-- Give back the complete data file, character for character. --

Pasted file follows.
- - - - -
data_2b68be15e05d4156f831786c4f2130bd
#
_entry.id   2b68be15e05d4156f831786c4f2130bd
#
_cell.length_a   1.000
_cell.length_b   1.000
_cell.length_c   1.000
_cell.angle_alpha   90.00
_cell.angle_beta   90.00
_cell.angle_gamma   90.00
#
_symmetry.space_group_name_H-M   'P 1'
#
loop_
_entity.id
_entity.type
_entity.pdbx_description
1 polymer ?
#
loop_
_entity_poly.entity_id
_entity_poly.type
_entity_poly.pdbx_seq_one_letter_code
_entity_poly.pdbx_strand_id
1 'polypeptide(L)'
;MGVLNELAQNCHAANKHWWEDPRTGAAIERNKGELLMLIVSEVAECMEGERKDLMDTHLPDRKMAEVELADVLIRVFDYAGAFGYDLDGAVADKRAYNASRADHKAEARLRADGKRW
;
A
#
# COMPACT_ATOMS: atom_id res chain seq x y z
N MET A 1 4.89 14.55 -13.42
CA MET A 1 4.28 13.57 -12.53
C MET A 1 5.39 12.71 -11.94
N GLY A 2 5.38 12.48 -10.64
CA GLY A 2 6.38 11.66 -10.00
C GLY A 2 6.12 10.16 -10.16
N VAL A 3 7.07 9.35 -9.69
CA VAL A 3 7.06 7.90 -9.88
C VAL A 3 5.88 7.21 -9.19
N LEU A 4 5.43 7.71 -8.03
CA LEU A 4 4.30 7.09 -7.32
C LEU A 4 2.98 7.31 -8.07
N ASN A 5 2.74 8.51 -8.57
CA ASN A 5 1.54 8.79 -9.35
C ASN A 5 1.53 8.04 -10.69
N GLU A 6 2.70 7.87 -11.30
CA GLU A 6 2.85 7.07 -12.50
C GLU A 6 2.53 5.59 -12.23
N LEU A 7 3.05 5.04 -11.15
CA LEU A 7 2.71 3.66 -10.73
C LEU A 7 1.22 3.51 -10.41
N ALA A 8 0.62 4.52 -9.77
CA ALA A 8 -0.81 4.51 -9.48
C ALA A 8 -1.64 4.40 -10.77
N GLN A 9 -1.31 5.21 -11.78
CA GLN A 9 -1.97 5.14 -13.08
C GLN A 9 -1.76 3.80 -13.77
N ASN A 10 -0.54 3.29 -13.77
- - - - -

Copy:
data_2b68be15e05d4156f831786c4f2130bd
#
_entry.id   2b68be15e05d4156f831786c4f2130bd
#
_cell.length_a   1.000
_cell.length_b   1.000
_cell.length_c   1.000
_cell.angle_alpha   90.00
_cell.angle_beta   90.00
_cell.angle_gamma   90.00
#
_symmetry.space_group_name_H-M   'P 1'
#
loop_
_entity.id
_entity.type
_entity.pdbx_description
1 polymer ?
#
loop_
_entity_poly.entity_id
_entity_poly.type
_entity_poly.pdbx_seq_one_letter_code
_entity_poly.pdbx_strand_id
1 'polypeptide(L)'
;MGVLNELAQNCHAANKHWWEDPRTGAAIERNKGELLMLIVSEVAECMEGERKDLMDTHLPDRKMAEVELADVLIRVFDYAGAFGYDLDGAVADKRAYNASRADHKAEARLRADGKRW
;
A
#
# COMPACT_ATOMS: atom_id res chain seq x y z
N MET A 1 4.89 14.55 -13.42
CA MET A 1 4.28 13.57 -12.53
C MET A 1 5.39 12.71 -11.94
N GLY A 2 5.38 12.48 -10.64
CA GLY A 2 6.38 11.66 -10.00
C GLY A 2 6.12 10.16 -10.16
N VAL A 3 7.07 9.35 -9.69
CA VAL A 3 7.06 7.90 -9.88
C VAL A 3 5.88 7.21 -9.19
N LEU A 4 5.43 7.71 -8.03
CA LEU A 4 4.30 7.09 -7.32
C LEU A 4 2.98 7.31 -8.07
N ASN A 5 2.74 8.51 -8.57
CA ASN A 5 1.54 8.79 -9.35
C ASN A 5 1.53 8.04 -10.69
N GLU A 6 2.70 7.87 -11.30
CA GLU A 6 2.85 7.07 -12.50
C GLU A 6 2.53 5.59 -12.23
N LEU A 7 3.05 5.04 -11.15
CA LEU A 7 2.71 3.66 -10.73
C LEU A 7 1.22 3.51 -10.41
N ALA A 8 0.62 4.52 -9.77
CA ALA A 8 -0.81 4.51 -9.48
C ALA A 8 -1.64 4.40 -10.77
N GLN A 9 -1.31 5.21 -11.78
CA GLN A 9 -1.97 5.14 -13.08
C GLN A 9 -1.76 3.80 -13.77
N ASN A 10 -0.54 3.29 -13.77